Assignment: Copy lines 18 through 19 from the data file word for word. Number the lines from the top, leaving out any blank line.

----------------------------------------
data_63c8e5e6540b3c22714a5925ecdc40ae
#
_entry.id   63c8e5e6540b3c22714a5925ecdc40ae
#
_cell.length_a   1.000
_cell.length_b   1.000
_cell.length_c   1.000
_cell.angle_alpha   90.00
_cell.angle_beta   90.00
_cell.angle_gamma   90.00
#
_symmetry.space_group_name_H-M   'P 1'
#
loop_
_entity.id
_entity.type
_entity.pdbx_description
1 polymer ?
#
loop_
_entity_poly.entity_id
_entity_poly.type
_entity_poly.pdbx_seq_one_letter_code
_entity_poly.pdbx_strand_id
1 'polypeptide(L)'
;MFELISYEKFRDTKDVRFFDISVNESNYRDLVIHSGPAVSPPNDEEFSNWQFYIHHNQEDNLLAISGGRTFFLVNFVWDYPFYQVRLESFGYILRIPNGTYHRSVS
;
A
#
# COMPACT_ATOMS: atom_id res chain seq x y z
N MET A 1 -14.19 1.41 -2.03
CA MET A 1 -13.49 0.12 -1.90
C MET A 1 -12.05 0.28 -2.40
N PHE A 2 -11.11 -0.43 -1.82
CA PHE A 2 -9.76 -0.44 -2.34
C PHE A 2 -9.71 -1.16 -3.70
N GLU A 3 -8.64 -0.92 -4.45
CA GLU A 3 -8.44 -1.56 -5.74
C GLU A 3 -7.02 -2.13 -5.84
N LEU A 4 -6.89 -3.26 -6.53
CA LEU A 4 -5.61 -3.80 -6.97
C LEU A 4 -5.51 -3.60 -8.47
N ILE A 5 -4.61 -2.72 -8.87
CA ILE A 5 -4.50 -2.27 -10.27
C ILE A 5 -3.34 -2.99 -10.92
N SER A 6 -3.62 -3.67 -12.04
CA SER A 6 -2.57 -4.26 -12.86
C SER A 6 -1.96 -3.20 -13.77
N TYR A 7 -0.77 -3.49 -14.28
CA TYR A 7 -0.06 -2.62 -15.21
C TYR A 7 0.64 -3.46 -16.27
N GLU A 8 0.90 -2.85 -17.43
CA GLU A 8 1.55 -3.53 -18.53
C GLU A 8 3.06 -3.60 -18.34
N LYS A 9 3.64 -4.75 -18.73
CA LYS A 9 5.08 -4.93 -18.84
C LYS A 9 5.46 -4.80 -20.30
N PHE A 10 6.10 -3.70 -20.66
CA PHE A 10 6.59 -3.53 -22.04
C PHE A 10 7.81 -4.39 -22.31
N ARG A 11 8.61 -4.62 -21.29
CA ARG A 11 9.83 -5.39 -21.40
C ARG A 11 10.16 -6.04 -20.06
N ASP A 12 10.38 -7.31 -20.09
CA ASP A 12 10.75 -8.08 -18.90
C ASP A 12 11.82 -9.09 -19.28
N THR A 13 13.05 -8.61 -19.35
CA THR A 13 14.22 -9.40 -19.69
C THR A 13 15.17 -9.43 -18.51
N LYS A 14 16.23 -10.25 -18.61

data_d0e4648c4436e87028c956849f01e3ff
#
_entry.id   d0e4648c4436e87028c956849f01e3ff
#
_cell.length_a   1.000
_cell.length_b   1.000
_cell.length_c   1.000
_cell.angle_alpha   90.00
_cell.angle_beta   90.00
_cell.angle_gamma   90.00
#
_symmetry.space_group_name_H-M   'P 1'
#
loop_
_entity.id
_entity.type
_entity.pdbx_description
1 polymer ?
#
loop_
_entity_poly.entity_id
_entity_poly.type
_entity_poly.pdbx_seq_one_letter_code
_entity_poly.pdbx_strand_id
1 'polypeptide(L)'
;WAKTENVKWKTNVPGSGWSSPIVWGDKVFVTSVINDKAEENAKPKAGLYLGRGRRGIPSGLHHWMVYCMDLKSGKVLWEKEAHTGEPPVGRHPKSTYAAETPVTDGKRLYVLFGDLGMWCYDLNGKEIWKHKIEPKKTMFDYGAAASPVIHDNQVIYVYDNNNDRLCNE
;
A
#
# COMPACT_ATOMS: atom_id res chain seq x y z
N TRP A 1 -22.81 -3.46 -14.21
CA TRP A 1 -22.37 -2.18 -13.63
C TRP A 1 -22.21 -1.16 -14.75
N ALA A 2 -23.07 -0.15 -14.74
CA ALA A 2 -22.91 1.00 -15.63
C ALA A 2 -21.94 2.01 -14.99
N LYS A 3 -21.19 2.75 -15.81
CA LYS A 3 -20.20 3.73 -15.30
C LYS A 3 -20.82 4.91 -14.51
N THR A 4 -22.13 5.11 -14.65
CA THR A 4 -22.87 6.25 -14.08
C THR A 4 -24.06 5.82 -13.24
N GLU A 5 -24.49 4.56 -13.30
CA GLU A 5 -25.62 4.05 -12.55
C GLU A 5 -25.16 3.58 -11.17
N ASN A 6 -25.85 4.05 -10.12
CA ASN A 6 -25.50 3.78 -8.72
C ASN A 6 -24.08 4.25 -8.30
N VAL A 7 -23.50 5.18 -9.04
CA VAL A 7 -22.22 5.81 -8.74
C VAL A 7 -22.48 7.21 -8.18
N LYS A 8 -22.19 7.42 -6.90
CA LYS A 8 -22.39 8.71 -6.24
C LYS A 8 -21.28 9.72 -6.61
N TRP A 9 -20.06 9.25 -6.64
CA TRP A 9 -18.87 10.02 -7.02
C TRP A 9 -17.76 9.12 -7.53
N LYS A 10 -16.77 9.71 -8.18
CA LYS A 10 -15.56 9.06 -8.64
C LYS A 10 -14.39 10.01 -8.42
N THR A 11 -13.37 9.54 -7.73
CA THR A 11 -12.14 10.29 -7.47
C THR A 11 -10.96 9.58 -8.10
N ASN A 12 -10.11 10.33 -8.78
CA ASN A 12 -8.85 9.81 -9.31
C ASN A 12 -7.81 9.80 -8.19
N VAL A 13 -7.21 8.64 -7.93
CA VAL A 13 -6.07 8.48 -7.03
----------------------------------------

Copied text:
1 polymer ?
#